The key to the ECB’s unorthodox policies is the Outright Market Transactions (OMT). Under this program, the ECB will buy sovereign bonds in the secondary market, with remaining maturities up to 3 years, provided the country agrees to EU/IMF conditionality and has access to the capital markets. The purpose of this program is not to spark faster growth as the Fed seeks, nor to end deflation as the BOJ seeks, but to improve the transmission mechanism of monetary policy and reduce the premium associated with the potential collapse of the monetary union.
The Bank of England’s version of quantitative easing seemed in some ways the more orthodox in the sense that with interest rates base rates well below the inflation rate, gilts were bought as another way to ease financial conditions. Alongside the U.K. Treasury, the BOE also moved to directly link lower financing costs with new lending. The funding-for-lending scheme has continued even though the BOE has ended, at least for the time being, its gilt purchases.
Changing of the Guard
Given the significance of monetary policy, investors will be sensitive to the changing of the guard. As we noted, the terms of the current leadership of the BOJ end in 2013 and this will allow the new government to appoint the personnel that will support its more aggressive agenda.
There will be a new governor of the Bank of England around mid-year. As is its habit, the U.K. surprised the market by naming Bank of Canada Governor Carney to replace Mervyn King, whose term is ending. What caught the market off-guard was that Carney had reportedly taken himself out of the running over the summer. The Bank of England’s gain, however, is the Bank of Canada’s loss. A replacement for Carney will have to be found.
It is tempting to project likely policy based on the personality or history of a particular candidate. While such extrapolation may be helpful in terms of processes, it may be less valid in terms within the context of policy. Policymakers respond to changing circumstances, constrained by the institutional framework. If Carney was seen as a hawk in the Canadian context, it does not mean that he would be a hawk in the U.K.
Moreover, in many ways central bankers have to write their own playbook now. No one really expected Mario Draghi, for example, to cut the ECB’s refinance rate at his first two meetings at the end of 2011, completely unwinding Jean-Claude Trichet’s ill-advised hikes. Nor was there anything in the background of who at least one German publication heralded as the Prussian Roman, to suggest Draghi would offer two long-term repo operations and OMT. Both of which, incidentally, are credited with stepping into the breach to reduce extreme tail risks while politicians seemed to dither.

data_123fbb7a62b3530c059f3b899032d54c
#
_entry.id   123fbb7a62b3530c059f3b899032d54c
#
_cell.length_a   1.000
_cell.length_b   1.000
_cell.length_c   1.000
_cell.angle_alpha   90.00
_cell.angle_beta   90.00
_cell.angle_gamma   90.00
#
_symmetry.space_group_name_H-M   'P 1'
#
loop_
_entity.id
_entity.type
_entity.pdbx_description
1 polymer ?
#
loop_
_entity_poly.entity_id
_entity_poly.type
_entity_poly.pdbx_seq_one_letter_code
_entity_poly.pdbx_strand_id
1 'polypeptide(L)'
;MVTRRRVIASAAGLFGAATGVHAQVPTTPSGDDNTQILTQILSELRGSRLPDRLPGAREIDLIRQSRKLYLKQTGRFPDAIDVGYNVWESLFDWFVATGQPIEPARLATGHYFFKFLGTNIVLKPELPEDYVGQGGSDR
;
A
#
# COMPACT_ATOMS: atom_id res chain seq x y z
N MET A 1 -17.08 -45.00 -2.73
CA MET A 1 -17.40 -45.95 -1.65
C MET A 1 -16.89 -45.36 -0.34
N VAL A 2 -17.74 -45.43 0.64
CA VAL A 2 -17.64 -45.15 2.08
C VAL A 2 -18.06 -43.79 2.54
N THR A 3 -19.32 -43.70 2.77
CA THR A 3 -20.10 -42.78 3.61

The last central banker to be trumpeted as Carney was Alan Greenspan, who prior to the crisis was regarded as the tamer of the business cycle and the Maestro. The ability of Canada to avoid most of the pitfalls of the financial crisis has more to do with Canada’s institutional arrangements and regulatory decisions that were predated and were beyond immediate control of the central bank.
Federal Reserve Chairman Benjamin Bernanke’s terms ends at the beginning of 2014. One of the criticisms of the pre-crisis Fed is that Greenspan may have served too long, having been first appointed by Ronald Reagan in 1987. We suspect that there is an informal term limit for the Federal Reserve chairman of two terms going forward. There have also been some reports suggesting Bernanke may not be interested in another term.
Typically, to minimize disruption of the markets, a new chairman is likely to be named in late Q3 2013 or early Q4. Vice Chairman Janet Yellen and New York Fed President William Dudley are thought to be among the most likely candidates to succeed Bernanke and, at the same time, offer investors a sense of continuity.
Lastly, we note that all indications point to the retirement of Zhou Xiachuan, the Governor of the People’s Bank of China. It is not clear who will succeed him, but local contacts suggest Shang Fulin, the chief bank regulator, is a likely candidate. It may reflect the shifting emphasis of the new leadership. Institutionally, the PBOC has tended to support greater capital market liberalization, including currency appreciation, against other ministries who advocate slower change.
Two European countries have scheduled elections in 2013. Italy’s election will likely take place in late Q1, while Germany’s election will be in late Q3.
It is not clear what the rules are yet for the Italian election. While there might not be a lot of agreement in Italian politics, there is a general recognition that it needs to reform the current system, under which party officials can assign MPs. Currently, polls warn that the election could result in a hung parliament.
Owing to the idiosyncrasies of Italian politics, the president of Italy’s seven-year mandate ends shortly after the election, which must be held by the end of April. Under one scenario being discussed in Rome, a victory for the center-left PD could see Monti become the next President rather than Prime Minister. At the same time, Silvio Berlusconi has been keeping his allies and enemies off-balanced by suggesting he may run for Prime Minister again.